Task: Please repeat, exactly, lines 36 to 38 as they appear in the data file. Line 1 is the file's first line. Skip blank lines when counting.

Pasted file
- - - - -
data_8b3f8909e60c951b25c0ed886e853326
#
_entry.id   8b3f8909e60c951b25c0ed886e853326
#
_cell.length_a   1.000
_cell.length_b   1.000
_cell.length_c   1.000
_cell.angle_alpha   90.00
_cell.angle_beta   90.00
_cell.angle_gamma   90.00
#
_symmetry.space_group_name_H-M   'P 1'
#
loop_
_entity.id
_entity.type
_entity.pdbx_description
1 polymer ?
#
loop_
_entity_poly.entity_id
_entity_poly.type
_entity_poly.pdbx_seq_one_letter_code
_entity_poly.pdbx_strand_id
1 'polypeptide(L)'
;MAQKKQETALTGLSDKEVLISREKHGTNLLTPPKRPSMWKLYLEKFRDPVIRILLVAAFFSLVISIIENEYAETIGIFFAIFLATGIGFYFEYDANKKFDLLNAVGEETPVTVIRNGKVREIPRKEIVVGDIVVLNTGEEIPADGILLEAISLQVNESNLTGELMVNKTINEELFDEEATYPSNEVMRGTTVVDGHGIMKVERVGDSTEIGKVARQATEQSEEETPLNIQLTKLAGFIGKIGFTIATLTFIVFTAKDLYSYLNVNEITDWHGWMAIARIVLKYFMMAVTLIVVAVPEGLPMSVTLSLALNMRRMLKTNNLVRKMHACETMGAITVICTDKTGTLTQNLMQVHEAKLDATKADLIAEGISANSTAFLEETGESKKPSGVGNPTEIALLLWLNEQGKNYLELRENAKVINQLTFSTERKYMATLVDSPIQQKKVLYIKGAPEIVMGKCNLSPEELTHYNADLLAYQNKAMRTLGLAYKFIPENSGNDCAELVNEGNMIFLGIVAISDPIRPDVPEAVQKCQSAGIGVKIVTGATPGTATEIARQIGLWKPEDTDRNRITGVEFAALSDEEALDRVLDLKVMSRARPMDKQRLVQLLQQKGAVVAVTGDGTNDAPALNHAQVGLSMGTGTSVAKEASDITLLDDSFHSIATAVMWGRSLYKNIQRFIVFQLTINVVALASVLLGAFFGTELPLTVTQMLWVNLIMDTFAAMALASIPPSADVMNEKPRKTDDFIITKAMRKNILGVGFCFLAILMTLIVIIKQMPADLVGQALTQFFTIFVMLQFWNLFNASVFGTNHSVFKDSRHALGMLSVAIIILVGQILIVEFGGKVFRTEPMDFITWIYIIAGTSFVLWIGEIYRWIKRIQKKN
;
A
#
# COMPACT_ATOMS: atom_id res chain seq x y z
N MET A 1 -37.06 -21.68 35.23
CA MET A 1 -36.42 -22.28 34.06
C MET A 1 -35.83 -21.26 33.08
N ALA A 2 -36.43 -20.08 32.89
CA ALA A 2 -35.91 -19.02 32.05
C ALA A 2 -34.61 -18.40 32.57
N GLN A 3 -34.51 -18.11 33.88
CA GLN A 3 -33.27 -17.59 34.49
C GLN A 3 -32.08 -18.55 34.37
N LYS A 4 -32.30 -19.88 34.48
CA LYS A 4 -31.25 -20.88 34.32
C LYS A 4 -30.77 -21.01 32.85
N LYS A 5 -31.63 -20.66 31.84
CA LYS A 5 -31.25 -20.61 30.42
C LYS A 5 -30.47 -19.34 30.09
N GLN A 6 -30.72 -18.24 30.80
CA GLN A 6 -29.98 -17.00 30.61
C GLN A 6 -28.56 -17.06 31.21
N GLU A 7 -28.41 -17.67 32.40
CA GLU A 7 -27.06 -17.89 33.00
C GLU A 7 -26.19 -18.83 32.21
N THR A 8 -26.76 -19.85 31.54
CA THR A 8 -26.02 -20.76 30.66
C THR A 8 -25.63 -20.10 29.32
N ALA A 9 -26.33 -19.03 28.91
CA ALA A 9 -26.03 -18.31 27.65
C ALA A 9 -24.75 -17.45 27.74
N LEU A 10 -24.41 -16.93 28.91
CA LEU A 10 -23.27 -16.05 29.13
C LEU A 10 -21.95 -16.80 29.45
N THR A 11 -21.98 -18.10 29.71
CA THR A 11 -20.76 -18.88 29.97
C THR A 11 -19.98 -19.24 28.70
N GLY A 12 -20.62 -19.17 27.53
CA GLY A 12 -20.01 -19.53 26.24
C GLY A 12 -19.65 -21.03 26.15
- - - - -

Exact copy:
C ALA A 2 -34.61 -18.40 32.57
N GLN A 3 -34.51 -18.11 33.88
CA GLN A 3 -33.27 -17.59 34.49